Day 4.   Oh boy this was a big one.  We camped at a place called Basalt on day 4 because Mike had a hike that he had never done and really wanted to see.  Mike has somewhere in the neighborhood of 70 trips through the canyon so this is actually an unusual thing to find.  I joined in on the experience even though the report was that there would be sketchy climbing.  I got to the first "crux" of the climb and pulled rocks off the wall that I was trying to use to climb and lets just say that rattled me.  A couple rocks rolled down from the folks up above us and I opted out with signal.  But a big group pushed on to the top of the ridge.  I waited at the bottom of that first crux listening as they worked their way up the wash, avalanche looking area.  They managed to climb all the way up but I heard several cries of "ROCK!" and I could hear rocks careening down the gully.  One of them even got down near me even though I couldn't see them any more.  I saw that they had reached the top so I started walking back to camp but I could still hear them as they started the descent.  Then came a really loud yell!  "ROCK"! and "COVER UP!".  I heard a few echoes of the call by people further down the climb and then it was quiet for a minute and there were some nervous laughs.  I was glad to hear those laughs.  I couldn't handle it any more I went down to camp but for the next 20 minutes I glanced nervously up at the path leading into camp hoping to see them but at the same time hoping to not see someone come running into camp.  It all came out ok and the group had stories to tell all evening and into the next several days about the "Mike Hike".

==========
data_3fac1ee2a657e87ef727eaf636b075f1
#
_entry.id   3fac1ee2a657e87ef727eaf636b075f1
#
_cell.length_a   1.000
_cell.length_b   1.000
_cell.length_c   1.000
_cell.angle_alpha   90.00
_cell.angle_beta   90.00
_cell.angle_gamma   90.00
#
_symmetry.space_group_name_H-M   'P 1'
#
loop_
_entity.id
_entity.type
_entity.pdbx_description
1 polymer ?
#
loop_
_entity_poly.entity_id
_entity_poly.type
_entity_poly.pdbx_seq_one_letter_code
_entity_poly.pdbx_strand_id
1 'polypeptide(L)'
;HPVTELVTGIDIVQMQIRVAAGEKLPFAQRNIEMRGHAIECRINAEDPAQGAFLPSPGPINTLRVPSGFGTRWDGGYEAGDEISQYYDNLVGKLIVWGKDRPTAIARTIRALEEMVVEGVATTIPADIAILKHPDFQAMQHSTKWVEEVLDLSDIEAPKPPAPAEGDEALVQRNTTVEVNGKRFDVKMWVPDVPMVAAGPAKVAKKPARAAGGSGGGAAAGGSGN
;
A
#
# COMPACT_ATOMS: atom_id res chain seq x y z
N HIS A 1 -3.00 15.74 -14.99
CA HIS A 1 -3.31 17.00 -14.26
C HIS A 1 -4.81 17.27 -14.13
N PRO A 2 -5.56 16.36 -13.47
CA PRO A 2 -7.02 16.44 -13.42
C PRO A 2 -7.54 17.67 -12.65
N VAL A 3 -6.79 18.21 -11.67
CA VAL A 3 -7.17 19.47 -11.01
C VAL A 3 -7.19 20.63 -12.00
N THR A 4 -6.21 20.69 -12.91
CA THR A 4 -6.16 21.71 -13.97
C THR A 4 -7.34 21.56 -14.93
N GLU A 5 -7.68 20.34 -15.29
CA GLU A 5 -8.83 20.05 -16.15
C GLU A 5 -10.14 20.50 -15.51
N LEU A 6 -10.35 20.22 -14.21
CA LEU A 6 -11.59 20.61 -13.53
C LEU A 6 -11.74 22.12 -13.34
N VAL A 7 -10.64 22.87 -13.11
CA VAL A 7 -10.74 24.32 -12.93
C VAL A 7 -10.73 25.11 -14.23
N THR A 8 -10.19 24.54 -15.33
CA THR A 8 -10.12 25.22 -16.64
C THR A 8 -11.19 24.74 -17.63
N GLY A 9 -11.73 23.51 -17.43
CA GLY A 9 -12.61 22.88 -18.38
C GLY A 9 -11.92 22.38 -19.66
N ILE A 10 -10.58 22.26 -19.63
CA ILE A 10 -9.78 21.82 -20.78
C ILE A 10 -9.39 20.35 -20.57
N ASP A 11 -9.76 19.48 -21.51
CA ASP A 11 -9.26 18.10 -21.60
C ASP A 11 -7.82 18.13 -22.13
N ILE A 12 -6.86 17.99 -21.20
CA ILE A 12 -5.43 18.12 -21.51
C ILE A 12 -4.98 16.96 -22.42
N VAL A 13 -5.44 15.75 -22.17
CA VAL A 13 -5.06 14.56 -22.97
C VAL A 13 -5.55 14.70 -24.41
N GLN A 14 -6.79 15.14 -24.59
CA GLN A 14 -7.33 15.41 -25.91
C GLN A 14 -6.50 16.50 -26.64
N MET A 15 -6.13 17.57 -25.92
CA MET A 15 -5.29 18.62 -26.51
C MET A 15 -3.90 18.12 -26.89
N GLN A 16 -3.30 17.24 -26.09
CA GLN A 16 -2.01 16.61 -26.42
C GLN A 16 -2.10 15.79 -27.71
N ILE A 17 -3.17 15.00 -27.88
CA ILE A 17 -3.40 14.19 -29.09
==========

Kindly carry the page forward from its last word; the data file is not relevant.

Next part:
Day 5.   One of my favorite things about day 5 was this camp.  Its called False Trinity.  It was small and close in but there were good places for everyone to set up their tents and room for all of us to have a nice kitchen space.  We watched the nearly full moon come up along with Orion.  We had a great night chatting about the Mordor middle earth like canyon of the inner gorge.